As you likely know, there have been some recent changes to our tax laws based on the December 20 passage of H.R.1 (the “Tax Cuts and Jobs Act”). Those changes have a significant impact on the taxation of businesses and some individuals. Since the bill is approximately 440 pages long, I will not go into too much detail here, but I do want to highlight some of the more widespread changes that result from passage of this bill.
Because many of the changes discussed below have not yet been tested in practice, and regulations still need to be developed to interpret some of these changes, the practical impact could be quite different from my analysis. It’s also important to note that many of these changes expire in 2025, and the expiring provisions will revert back to current law at that time.
Estate Tax Changes
Gift Taxes. The annual exclusion amount increased to $15,000 in 2018, up from the $14,000 figure that has been in place since 2013.
Estate and Gift Taxes. The exemption equivalent for estate, gift, and GST taxes (generation-skipping transfer taxes) doubled in 2018, and is now $11.2 million per spouse, or $22.4 million per married couple. Portability remains intact, and other than the increased exemption amount this area is largely unchanged. Note that this increased exemption is set to expire in 2025, and it’s possible (depending on the sentiments of Congress at the time) that there could be a “clawback” for large gifts — or transfers to irrevocable trusts — made between 2018 and 2025.
Income Tax Changes
Tax Rates and Brackets. Most taxpayers will see their marginal rate decline under the new law. We still have seven tax brackets, but the maximum marginal rate has dropped from 39.6% to 37%, and many of the intervening brackets now have lower rates and wider income bands. The AMT (alternative minimum tax) exemption has also increased, so they should provide relief to many taxpayers previously hit by this tax.
Deductions/Exemptions. The personal exemption of $4,150 per person no longer exists, but has been replaced by a much higher standard deduction of $24,000 for married taxpayers filing jointly. The higher standard deduction means fewer taxpayers will find it beneficial to itemize deductions in 2018 and forward.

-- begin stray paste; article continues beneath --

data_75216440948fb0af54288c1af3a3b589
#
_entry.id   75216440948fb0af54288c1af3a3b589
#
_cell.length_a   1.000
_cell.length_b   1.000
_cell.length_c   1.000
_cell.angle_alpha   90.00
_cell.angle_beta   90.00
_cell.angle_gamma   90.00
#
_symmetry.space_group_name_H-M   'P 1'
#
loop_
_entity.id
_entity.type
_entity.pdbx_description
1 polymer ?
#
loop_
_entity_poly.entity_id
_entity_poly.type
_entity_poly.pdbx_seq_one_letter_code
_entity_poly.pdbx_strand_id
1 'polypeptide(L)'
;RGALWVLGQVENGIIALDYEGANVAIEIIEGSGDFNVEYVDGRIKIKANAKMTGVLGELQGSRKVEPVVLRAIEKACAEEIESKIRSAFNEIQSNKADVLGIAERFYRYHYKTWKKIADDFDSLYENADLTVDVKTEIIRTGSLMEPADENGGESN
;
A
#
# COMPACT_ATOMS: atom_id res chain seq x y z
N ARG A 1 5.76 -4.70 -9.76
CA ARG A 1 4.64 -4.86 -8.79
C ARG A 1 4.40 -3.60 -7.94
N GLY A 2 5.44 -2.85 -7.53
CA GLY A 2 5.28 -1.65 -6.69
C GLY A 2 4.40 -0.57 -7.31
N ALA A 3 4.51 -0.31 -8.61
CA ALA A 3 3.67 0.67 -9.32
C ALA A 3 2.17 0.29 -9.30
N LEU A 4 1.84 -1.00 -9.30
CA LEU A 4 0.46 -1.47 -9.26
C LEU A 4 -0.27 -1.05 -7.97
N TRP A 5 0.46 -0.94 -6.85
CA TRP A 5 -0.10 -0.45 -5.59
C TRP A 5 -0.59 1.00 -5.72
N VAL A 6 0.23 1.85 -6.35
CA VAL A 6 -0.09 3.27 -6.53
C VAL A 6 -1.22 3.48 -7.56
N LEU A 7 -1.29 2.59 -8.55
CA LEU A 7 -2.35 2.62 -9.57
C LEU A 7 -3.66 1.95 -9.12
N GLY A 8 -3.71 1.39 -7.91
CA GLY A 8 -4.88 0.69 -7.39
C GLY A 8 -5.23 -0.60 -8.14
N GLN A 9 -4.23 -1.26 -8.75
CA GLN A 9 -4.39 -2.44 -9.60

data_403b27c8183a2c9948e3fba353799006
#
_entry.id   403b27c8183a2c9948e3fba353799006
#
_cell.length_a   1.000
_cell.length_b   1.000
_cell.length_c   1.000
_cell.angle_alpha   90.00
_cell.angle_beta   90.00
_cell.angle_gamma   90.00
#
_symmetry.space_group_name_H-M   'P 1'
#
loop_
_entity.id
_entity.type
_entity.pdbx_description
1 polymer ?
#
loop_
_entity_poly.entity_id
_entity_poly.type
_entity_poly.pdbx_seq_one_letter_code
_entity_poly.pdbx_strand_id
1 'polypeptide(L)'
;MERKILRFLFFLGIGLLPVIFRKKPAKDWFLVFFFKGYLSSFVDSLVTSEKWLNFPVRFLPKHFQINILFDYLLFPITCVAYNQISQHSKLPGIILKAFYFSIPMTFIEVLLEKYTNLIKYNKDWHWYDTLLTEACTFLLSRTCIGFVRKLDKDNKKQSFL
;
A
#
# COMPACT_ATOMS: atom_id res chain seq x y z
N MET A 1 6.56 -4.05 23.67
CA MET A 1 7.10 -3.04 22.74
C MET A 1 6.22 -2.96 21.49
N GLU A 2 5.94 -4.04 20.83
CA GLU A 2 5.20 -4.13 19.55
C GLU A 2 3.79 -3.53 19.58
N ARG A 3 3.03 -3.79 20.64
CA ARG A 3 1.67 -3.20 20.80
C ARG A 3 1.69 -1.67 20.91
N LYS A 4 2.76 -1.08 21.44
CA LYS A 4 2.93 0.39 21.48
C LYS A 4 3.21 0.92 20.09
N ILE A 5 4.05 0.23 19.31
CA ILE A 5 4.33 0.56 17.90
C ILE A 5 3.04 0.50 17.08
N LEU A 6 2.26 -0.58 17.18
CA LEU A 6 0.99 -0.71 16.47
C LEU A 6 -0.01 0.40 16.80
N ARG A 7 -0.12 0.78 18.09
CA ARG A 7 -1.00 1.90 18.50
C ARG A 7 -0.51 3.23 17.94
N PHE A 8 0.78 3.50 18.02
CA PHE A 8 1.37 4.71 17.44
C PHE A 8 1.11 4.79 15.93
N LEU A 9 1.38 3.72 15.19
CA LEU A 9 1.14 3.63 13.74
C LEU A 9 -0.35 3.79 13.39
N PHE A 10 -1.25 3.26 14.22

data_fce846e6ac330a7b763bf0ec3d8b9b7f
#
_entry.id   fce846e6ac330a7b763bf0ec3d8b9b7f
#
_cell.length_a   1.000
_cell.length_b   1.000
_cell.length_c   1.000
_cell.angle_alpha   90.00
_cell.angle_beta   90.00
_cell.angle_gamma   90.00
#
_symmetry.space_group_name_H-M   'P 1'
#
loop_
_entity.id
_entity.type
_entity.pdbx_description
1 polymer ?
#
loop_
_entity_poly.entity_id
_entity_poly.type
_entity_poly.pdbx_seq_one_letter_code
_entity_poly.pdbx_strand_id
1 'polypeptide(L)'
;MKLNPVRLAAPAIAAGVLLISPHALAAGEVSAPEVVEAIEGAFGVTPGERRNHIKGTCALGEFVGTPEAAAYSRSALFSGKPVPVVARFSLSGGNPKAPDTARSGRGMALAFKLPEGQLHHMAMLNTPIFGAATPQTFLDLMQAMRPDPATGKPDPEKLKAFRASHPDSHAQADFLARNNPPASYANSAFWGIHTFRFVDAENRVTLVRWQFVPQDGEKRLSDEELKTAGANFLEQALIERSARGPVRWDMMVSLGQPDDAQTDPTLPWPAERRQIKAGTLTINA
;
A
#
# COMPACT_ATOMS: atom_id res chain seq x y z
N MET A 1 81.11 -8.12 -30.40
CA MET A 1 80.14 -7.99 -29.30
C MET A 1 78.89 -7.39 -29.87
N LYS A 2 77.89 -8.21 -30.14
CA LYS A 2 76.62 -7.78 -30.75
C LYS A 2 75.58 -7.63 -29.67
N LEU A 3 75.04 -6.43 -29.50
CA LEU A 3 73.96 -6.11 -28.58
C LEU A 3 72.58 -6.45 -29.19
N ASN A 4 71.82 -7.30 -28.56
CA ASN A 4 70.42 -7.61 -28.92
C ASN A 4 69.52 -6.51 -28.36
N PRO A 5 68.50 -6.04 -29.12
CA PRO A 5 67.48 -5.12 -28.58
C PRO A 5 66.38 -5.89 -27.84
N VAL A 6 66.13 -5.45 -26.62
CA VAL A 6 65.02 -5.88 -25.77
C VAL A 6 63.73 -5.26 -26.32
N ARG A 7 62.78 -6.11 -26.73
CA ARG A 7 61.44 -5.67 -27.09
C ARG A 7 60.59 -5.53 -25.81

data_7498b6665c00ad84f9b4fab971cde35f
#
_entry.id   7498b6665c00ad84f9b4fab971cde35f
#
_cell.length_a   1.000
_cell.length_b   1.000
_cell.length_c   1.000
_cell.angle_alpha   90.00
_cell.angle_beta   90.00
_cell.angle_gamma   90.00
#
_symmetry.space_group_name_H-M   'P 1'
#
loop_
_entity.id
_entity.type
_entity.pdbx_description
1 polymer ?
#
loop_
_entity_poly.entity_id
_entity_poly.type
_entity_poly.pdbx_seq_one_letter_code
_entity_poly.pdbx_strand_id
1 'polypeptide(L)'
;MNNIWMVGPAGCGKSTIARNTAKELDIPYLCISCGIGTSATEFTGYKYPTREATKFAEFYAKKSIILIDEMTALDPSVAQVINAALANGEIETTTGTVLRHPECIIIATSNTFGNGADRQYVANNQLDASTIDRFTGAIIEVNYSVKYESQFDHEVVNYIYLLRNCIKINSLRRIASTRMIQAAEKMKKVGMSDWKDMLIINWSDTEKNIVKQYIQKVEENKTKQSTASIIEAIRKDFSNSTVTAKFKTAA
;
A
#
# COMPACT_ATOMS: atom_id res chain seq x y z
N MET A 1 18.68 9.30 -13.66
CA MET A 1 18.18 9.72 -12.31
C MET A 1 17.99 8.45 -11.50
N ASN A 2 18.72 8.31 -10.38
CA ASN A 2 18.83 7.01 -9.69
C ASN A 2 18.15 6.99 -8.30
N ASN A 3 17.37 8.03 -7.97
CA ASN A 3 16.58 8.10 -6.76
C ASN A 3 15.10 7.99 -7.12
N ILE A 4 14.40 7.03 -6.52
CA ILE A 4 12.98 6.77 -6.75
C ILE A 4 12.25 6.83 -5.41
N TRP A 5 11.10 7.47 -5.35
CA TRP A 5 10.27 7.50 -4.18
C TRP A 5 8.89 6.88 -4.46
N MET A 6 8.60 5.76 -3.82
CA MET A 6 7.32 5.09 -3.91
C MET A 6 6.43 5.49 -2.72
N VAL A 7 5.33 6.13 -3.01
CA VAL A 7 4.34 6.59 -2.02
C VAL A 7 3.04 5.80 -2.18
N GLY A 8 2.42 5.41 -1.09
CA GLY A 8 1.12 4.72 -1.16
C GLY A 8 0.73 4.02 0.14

Itemized Deductions. As you’ve likely heard in the news, there are some significant changes to the itemized deduction rules; namely, the state and local tax deduction is now limited to $10,000 for married taxpayers filing jointly, or $5,000 for a single taxpayer. Many of the miscellaneous itemized deductions (those subject to the 2% floor) have been eliminated, and some others — such as the medical expense deduction — have been expanded so the adjusted gross income floor is now 7.5% instead of 10% (which arguably provides more benefit to low-income workers with high medical expenses, such as the elderly). The mortgage interest deduction is another change that hits many taxpayers, as the cap on indebtedness was decreased to $750,000 from $1 million, effective as of December 16, 2017. Existing mortgages are generally grandfathered.
Section 529 Plans. These plans were formerly known as college savings plans, but have now been expanded such that funds can be used (up to $10,000 per year) for any elementary or secondary public, private, or religious school. If you’re a Virginia resident then you also get a state income tax deduction for contributions (within limits). Many other states also offer similar tax deductions.
Charitable Deductions. Very little has changed in this area, except that you can now contribute a greater percentage of your adjusted gross income (60% now, versus 50% in prior years). As you might expect, this affects very few taxpayers.
Child Tax Credit. The child tax credit doubled to $2,000 and the phase-out limits have increased so the credit will be available to more taxpayers in 2018 and forward.
Health Insurance Mandate. The only significant change here is that the IRS can no longer fine you for not having insurance.
Pass-Through Entities. Partnerships, LLCs, S-corporations, and even sole proprietorships may see significant benefits from a new 20% deduction for qualified business income. That said, the regulations ultimately implemented by the IRS could change the landscape significantly and I would hold off on any business entity conversions until the dust settles. Also note that this deduction is aimed at small and mid-sized businesses. Taxpayers should expect to see anti-abuse rules that prevent the application of this deduction to professional service groups (e.g., law firms, accounting firms, doctors) and publicly traded partnerships.
Corporations. Corporations will see their top tax rate drop to 21% from 35%.
Section 179. The Section 179 expensing limit will be raised to $1 million (up from $500,000) for qualifying asset purchases.
Other Changes. Repatriation of off-shore assets (whether liquid or illiquid) is encouraged by special tax rates, the corporate alternative minimum tax has been revised, net operating loss carrybacks have been eliminated while carryforwards are now limited to 80% of taxable income, and there are new limits on the deductibility of net interest.
As always, you should discuss your particular situation with your CPA (or with me) prior to engaging in any tax planning strategy, and as previously noted, it is still too early to understand how some of these provisions will be implemented or interpreted. If you have any questions or wish to discuss your situation in more detail, please let me know.
Speaking to an attorney or accountant who is well-versed in tax law will help you make the right decisions for your business and personal real estate investments. To learn more, please contact Charles E. McWilliams, Jr. by email or call (540) 667-4912.